Grubstake Auction owner convicted of spreading hazardous pesticide

Ronald Alleva and his Grubstake Auction Co. have been convicted of reckless endangerment, pollution, and misuse of a pesticide for spreading Zappit 73 along a public right-of-way near downtown Anchorage in an area used extensively by homeless people.

Anchorage police and the Department of Environmental Conservation’s Environmental Crimes Unit investigated Alleva in June 2018, after an unknown white substance was found spread on the public right-of-way on the ground within a block of Bean’s Café and Brother Francis Shelter. Both facilities, which provide services to hundreds of homeless people, are located near the auction company’s property.

The Anchorage Fire Department’s hazardous materials team investigated and determined that employees of Grubstake Auction Co. had spread the Zappit 73 at the direction of Alleva.

The area was cordoned off and an extensive cleanup ordered, resulting in 1,400 pounds of contaminated soil being removed from the site.

Zappit 73 is a calcium hypochlorite, a dry granular free flowing material that contains chlorine, the same product used in mustard gas during chemical warfare in World War I.

When used legally, it is a rapid source of chlorine-containing disinfectant that protects pools against growth of bacteria and algae to help keep the pool sanitary.


Product instructions warn that it should not be mixed with other chemicals, including other pool chemicals of any kind, as mixing could cause a fire or explosion.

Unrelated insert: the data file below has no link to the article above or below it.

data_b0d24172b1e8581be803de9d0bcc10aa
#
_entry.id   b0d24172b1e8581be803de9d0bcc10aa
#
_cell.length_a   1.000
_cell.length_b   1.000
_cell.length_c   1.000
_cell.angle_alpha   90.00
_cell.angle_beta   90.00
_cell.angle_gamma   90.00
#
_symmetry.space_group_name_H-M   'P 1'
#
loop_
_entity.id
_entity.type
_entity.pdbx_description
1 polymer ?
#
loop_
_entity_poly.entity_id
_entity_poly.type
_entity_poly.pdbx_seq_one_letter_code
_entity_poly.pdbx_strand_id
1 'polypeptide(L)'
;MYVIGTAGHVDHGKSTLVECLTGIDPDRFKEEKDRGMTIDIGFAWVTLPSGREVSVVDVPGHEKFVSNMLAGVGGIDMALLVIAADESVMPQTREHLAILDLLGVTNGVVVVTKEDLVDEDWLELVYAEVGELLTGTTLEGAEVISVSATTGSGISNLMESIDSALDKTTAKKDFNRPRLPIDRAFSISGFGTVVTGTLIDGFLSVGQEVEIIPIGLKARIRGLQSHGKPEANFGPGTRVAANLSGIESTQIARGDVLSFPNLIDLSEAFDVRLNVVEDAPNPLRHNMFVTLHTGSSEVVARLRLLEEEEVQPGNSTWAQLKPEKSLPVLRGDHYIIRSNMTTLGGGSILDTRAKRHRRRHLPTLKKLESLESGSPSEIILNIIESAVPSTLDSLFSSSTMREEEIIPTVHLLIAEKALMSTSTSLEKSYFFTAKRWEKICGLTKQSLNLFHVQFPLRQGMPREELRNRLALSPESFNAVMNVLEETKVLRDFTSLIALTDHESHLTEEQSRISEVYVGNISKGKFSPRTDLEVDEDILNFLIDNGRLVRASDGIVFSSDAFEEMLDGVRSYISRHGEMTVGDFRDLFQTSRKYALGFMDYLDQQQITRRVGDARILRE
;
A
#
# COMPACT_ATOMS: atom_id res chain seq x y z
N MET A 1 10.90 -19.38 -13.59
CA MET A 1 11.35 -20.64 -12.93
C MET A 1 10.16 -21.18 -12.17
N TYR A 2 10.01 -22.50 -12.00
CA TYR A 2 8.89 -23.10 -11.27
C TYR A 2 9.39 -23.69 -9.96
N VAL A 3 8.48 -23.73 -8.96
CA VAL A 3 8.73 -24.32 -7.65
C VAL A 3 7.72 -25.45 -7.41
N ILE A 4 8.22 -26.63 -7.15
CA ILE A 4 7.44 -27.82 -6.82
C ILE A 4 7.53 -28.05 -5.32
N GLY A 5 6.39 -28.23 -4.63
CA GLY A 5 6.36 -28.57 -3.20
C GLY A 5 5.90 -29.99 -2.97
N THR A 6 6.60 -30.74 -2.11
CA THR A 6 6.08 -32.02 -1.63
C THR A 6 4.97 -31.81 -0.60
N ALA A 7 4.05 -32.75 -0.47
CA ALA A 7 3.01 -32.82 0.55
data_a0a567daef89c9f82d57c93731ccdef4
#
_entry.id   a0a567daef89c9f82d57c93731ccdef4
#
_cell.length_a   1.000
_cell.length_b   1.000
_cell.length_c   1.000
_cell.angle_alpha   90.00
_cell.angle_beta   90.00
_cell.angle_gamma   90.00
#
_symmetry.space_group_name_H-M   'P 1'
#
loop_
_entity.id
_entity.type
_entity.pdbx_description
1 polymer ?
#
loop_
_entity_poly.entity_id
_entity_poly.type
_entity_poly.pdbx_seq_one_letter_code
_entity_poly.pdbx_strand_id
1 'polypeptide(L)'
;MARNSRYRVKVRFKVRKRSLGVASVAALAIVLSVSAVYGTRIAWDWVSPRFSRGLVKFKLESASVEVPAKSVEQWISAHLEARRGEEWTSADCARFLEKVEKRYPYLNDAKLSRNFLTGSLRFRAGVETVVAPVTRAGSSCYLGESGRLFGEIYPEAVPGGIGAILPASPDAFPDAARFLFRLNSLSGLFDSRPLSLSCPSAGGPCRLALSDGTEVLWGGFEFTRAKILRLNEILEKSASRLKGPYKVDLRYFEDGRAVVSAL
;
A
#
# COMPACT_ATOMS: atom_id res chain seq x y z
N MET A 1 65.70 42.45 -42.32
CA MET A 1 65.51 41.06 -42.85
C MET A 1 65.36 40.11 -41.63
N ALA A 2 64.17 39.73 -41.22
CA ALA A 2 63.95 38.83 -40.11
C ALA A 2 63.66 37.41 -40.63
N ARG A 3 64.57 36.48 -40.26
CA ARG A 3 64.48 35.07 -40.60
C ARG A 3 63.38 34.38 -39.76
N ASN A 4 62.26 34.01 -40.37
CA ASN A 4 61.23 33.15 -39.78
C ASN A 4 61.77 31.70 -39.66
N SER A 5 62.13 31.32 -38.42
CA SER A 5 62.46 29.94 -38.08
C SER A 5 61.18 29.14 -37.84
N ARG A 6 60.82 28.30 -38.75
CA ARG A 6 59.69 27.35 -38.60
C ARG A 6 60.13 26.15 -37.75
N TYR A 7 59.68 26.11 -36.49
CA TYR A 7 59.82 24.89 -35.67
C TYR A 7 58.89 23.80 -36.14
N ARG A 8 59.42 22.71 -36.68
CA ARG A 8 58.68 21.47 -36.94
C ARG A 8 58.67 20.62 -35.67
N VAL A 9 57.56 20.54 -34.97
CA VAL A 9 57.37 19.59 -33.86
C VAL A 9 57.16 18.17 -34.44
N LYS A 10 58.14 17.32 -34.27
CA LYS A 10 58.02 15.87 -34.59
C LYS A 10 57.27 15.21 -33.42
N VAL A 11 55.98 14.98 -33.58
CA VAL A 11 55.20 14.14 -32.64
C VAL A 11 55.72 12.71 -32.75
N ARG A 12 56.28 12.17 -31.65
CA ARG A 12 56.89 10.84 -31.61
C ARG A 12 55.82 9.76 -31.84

Zappit 73 is highly toxic to anything organic and highly corrosive. Those using the product legally are advised to wear protective gear to avoid inhaling it, plus long pants, long sleeve shirts, socks and shoes.

An Anchorage jury on April 30 found that Alleva’s conduct, along with that of Grubstake Auction Co. and its employees endangered the health and welfare of individuals, putting those walking in the area at risk of serious physical injury, including blindness and even death, had the substance been ingested. Spreading the Zappit 73 also polluted state lands and would have likely polluted Ship Creek, a popular sport fishing area, if it had rained, the jury found.

Labeling on the product clearly prohibited Alleva and his company from using it in the manner they did, the court ruled.

Sentencing is scheduled for May 21.